There are a number of new antidepressants that do not belong to the three main classes - for example nefazodone, mirtrazapine, reboxetine and venlafaxine. All are effective antidepressant drugs, and somewhat better tolerated than older TCAs. Their side-effect profiles differ from each other, and from the other classes of drug.

Antidepressants need to be tailored to meet the needs of individual patients, so if you are not on commonly prescribed antidepressants, it is probably just because they do not suit you, while the less common one works for you.

How long will the antidepressants take to work?

Antidepressants need to reach a certain dose before they begin to work. The level of the dose varies for different antidepressants. They do not work quickly. For most people a response occurs within about two to three weeks of reaching the minimum dose. For some it may take a month and in older people even longer, perhaps as long as six or even eight weeks. It is important to persevere to give the treatment a full chance of working.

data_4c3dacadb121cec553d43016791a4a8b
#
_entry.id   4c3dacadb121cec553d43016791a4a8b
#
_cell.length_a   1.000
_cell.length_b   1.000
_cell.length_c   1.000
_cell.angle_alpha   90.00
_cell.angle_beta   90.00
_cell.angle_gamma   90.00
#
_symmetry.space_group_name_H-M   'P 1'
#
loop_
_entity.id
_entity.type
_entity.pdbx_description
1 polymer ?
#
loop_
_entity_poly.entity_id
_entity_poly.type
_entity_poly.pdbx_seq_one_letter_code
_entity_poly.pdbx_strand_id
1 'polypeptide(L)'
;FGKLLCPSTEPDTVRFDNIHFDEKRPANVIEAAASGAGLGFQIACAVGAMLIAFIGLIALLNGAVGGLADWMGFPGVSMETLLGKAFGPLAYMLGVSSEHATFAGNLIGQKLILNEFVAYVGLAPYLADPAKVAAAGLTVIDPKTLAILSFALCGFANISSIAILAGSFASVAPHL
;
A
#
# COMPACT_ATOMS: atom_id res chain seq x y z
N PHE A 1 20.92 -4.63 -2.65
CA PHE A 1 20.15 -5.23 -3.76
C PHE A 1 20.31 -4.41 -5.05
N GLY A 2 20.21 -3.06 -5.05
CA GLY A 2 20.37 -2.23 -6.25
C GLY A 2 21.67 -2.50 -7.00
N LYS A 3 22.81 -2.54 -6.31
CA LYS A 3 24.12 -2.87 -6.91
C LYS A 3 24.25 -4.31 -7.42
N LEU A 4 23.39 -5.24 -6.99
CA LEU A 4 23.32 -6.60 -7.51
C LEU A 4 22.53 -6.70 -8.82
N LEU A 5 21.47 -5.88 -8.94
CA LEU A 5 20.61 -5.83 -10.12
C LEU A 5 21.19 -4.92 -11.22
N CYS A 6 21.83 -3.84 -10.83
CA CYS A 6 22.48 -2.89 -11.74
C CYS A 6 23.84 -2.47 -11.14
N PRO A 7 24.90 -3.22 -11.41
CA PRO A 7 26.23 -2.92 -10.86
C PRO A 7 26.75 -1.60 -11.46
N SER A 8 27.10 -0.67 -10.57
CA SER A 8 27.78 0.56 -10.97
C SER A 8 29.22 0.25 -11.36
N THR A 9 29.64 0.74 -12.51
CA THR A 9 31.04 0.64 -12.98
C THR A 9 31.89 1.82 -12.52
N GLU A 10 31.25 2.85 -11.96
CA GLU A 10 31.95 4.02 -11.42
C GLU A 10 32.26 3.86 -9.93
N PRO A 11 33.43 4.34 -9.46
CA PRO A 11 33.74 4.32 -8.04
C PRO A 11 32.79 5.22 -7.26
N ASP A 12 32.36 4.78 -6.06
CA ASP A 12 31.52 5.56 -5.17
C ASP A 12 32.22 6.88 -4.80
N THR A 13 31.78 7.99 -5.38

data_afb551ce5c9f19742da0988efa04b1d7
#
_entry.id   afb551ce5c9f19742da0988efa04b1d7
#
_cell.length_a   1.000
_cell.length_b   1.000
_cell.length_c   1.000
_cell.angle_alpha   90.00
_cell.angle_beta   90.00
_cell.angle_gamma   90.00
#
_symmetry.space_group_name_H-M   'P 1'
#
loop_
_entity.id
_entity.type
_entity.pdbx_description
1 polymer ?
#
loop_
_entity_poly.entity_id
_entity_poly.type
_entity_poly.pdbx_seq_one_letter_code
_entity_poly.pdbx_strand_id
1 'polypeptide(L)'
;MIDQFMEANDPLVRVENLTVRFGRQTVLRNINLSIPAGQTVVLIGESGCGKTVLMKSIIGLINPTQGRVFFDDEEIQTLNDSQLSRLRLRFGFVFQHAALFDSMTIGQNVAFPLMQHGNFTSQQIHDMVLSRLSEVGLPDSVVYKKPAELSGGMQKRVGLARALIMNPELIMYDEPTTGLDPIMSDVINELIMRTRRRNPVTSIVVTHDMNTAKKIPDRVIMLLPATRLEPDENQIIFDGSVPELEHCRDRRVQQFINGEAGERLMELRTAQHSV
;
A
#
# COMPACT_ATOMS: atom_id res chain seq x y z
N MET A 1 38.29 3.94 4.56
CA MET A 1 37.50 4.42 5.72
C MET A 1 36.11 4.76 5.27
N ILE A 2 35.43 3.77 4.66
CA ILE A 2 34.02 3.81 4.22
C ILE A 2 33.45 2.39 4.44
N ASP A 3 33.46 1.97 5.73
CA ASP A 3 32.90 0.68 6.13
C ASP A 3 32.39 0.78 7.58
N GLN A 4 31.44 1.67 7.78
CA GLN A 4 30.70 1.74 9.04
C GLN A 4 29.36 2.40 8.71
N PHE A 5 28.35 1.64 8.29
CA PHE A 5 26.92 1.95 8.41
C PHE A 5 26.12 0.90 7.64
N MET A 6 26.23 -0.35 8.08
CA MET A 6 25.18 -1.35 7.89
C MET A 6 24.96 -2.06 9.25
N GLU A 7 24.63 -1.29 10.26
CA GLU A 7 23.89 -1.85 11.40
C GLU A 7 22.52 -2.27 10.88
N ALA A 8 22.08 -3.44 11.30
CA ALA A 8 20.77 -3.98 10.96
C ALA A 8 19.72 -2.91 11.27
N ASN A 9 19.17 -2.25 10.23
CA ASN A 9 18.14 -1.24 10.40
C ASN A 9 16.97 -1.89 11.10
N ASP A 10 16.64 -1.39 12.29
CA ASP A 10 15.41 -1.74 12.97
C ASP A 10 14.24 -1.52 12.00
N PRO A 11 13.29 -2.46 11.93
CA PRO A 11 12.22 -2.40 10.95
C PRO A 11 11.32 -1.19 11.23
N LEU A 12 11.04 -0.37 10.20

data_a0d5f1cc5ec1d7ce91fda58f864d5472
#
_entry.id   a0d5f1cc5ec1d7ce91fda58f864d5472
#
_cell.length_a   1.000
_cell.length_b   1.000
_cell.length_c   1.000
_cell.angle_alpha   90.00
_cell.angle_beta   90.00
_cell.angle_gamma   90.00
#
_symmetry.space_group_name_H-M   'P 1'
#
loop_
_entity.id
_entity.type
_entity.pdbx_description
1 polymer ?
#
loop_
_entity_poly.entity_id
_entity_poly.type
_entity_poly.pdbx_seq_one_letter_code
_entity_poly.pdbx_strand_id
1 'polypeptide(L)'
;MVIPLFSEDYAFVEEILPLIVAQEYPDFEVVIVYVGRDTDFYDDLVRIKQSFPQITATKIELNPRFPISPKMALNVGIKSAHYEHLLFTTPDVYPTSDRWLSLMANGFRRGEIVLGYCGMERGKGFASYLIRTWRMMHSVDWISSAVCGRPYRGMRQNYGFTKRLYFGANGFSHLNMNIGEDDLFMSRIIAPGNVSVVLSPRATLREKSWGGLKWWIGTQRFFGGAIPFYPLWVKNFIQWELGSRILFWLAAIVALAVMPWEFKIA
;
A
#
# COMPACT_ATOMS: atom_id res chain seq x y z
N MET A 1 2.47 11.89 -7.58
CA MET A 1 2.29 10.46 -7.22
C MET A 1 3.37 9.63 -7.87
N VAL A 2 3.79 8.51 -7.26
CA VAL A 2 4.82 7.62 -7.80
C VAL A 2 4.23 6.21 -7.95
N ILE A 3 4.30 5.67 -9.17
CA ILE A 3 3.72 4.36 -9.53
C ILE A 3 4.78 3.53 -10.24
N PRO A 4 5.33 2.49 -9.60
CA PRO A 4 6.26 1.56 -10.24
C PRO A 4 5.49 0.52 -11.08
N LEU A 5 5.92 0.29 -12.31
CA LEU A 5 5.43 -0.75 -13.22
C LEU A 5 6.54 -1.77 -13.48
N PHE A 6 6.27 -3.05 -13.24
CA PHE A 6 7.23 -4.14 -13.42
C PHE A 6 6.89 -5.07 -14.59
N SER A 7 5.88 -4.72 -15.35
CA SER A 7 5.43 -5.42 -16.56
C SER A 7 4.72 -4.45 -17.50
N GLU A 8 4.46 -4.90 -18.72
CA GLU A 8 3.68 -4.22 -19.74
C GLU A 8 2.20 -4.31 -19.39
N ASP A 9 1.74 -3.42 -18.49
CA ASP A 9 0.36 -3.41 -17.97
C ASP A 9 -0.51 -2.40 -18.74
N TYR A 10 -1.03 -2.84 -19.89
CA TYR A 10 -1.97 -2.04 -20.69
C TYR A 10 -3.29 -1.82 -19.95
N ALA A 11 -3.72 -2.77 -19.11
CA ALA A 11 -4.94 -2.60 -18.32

What will happen if I miss a dose?

Don't worry. Take it as soon as you remember, as long as it is only a few hours after the usual time. Otherwise wait until your next dose is due and take it as normal - do not try to catch up by doubling your dose.

When I feel better can I stop taking them?

No. You need to allow time for the brain chemicals to recover fully. This takes at least four to six months in most people, sometimes longer. How long you need to take them for is something you should discuss with your doctor or nurse. Do not stop taking your tablets without talking to a health professional first.

Why is it so important to keep taking them?

When taken regularly, antidepressants will contribute to the recovery of around 60-70 per cent of patients. Typically, you will feel significantly improved within a few months. It is important that you continue with the treatment, as prescribed by your doctor, even beyond the time you feel better: if you stop too early, there is a high risk of becoming depressed again, within the first six months of stopping treatment.

In those with more severe forms of depression, with recurring episodes, antidepressants can have a role in preventing new periods of depression along with talking treatments, self-management and self-help.